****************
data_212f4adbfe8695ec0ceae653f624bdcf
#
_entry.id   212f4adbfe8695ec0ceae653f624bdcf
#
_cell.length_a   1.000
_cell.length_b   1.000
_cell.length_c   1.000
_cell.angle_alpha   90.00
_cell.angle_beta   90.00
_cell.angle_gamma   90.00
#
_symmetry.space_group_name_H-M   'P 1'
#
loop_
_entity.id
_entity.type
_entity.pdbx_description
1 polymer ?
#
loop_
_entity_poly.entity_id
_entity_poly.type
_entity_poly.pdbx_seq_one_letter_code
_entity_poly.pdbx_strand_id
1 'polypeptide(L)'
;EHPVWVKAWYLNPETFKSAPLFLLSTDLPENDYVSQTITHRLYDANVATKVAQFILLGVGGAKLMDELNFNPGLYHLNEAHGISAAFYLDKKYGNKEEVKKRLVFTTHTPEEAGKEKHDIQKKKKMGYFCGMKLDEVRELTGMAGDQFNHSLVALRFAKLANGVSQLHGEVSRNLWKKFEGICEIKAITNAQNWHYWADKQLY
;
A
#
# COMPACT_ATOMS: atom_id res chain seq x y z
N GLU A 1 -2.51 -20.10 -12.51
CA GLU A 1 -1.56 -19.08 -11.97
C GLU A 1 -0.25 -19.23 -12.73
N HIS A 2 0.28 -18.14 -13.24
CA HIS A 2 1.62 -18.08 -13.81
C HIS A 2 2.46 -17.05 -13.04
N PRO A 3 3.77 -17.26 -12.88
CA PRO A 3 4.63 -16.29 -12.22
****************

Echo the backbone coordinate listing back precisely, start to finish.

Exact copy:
data_212f4adbfe8695ec0ceae653f624bdcf
#
_entry.id   212f4adbfe8695ec0ceae653f624bdcf
#
_cell.length_a   1.000
_cell.length_b   1.000
_cell.length_c   1.000
_cell.angle_alpha   90.00
_cell.angle_beta   90.00
_cell.angle_gamma   90.00
#
_symmetry.space_group_name_H-M   'P 1'
#
loop_
_entity.id
_entity.type
_entity.pdbx_description
1 polymer ?
#
loop_
_entity_poly.entity_id
_entity_poly.type
_entity_poly.pdbx_seq_one_letter_code
_entity_poly.pdbx_strand_id
1 'polypeptide(L)'
;EHPVWVKAWYLNPETFKSAPLFLLSTDLPENDYVSQTITHRLYDANVATKVAQFILLGVGGAKLMDELNFNPGLYHLNEAHGISAAFYLDKKYGNKEEVKKRLVFTTHTPEEAGKEKHDIQKKKKMGYFCGMKLDEVRELTGMAGDQFNHSLVALRFAKLANGVSQLHGEVSRNLWKKFEGICEIKAITNAQNWHYWADKQLY
;
A
#
# COMPACT_ATOMS: atom_id res chain seq x y z
N GLU A 1 -2.51 -20.10 -12.51
CA GLU A 1 -1.56 -19.08 -11.97
C GLU A 1 -0.25 -19.23 -12.73
N HIS A 2 0.28 -18.14 -13.24
CA HIS A 2 1.62 -18.08 -13.81
C HIS A 2 2.46 -17.05 -13.04
N PRO A 3 3.77 -17.26 -12.88
CA PRO A 3 4.63 -16.29 -12.22